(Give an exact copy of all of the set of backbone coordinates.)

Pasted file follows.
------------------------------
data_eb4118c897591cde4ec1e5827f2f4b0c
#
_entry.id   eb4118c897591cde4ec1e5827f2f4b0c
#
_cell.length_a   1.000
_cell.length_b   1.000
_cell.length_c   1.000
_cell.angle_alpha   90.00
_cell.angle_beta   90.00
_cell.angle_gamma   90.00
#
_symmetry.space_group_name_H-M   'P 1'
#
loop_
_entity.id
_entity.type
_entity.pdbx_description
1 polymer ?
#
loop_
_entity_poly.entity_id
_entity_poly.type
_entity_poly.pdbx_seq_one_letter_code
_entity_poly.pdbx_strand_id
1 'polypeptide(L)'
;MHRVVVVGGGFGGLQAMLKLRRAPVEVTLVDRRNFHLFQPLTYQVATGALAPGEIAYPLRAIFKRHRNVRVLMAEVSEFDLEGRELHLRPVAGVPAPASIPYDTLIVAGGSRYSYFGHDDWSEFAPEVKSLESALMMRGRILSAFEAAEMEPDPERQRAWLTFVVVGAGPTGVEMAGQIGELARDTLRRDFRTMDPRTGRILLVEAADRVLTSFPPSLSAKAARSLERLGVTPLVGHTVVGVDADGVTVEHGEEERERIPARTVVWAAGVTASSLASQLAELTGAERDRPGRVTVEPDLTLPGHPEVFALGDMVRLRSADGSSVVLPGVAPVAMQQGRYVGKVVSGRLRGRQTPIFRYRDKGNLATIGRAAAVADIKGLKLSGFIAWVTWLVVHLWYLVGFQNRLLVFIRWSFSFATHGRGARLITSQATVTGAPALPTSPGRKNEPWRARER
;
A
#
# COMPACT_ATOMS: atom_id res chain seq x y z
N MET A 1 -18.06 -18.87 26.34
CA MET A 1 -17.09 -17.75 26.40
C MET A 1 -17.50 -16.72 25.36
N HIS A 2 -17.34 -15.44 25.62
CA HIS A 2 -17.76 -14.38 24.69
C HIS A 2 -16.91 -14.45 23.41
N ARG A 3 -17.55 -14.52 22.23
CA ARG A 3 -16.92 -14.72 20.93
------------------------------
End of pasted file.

data_eb4118c897591cde4ec1e5827f2f4b0c
#
_entry.id   eb4118c897591cde4ec1e5827f2f4b0c
#
_cell.length_a   1.000
_cell.length_b   1.000
_cell.length_c   1.000
_cell.angle_alpha   90.00
_cell.angle_beta   90.00
_cell.angle_gamma   90.00
#
_symmetry.space_group_name_H-M   'P 1'
#
loop_
_entity.id
_entity.type
_entity.pdbx_description
1 polymer ?
#
loop_
_entity_poly.entity_id
_entity_poly.type
_entity_poly.pdbx_seq_one_letter_code
_entity_poly.pdbx_strand_id
1 'polypeptide(L)'
;MHRVVVVGGGFGGLQAMLKLRRAPVEVTLVDRRNFHLFQPLTYQVATGALAPGEIAYPLRAIFKRHRNVRVLMAEVSEFDLEGRELHLRPVAGVPAPASIPYDTLIVAGGSRYSYFGHDDWSEFAPEVKSLESALMMRGRILSAFEAAEMEPDPERQRAWLTFVVVGAGPTGVEMAGQIGELARDTLRRDFRTMDPRTGRILLVEAADRVLTSFPPSLSAKAARSLERLGVTPLVGHTVVGVDADGVTVEHGEEERERIPARTVVWAAGVTASSLASQLAELTGAERDRPGRVTVEPDLTLPGHPEVFALGDMVRLRSADGSSVVLPGVAPVAMQQGRYVGKVVSGRLRGRQTPIFRYRDKGNLATIGRAAAVADIKGLKLSGFIAWVTWLVVHLWYLVGFQNRLLVFIRWSFSFATHGRGARLITSQATVTGAPALPTSPGRKNEPWRARER
;
A
#
# COMPACT_ATOMS: atom_id res chain seq x y z
N MET A 1 -18.06 -18.87 26.34
CA MET A 1 -17.09 -17.75 26.40
C MET A 1 -17.50 -16.72 25.36
N HIS A 2 -17.34 -15.44 25.62
CA HIS A 2 -17.76 -14.38 24.69
C HIS A 2 -16.91 -14.45 23.41
N ARG A 3 -17.55 -14.52 22.23
CA ARG A 3 -16.92 -14.72 20.93